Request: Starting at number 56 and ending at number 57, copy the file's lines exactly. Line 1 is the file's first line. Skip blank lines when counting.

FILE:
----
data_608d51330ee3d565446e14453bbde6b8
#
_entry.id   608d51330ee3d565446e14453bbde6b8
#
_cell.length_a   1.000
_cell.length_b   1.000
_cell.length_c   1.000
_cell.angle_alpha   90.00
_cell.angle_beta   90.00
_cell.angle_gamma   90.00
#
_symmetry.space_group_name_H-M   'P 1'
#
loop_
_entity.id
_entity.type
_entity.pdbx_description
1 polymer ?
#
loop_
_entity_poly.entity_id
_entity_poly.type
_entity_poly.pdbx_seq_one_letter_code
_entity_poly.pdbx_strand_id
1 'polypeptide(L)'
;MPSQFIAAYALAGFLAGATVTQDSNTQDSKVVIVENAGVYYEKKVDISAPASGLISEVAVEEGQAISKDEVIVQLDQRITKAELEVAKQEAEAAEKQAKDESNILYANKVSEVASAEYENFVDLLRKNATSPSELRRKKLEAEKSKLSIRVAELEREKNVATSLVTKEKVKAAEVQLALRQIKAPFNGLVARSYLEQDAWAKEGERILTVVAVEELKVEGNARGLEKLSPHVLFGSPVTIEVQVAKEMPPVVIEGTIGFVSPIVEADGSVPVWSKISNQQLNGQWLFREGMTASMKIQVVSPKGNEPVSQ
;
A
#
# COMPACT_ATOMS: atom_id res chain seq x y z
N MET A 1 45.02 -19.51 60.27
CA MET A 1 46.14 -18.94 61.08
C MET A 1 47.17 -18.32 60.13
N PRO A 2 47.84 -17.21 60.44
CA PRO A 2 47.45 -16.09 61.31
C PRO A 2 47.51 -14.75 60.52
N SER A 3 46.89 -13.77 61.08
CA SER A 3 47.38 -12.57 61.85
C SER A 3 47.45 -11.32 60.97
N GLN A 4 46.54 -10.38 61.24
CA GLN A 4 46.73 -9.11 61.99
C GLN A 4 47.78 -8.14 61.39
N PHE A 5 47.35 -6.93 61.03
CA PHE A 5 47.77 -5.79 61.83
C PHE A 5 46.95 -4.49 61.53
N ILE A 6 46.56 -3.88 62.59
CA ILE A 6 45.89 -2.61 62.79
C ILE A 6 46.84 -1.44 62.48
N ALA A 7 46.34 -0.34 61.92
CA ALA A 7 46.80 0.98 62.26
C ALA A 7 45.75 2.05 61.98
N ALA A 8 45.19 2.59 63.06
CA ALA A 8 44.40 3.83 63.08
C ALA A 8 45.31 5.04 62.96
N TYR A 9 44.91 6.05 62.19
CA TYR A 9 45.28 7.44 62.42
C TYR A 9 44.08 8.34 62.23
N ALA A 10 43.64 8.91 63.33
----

CA TYR A 9 45.28 7.44 62.42
C TYR A 9 44.08 8.34 62.23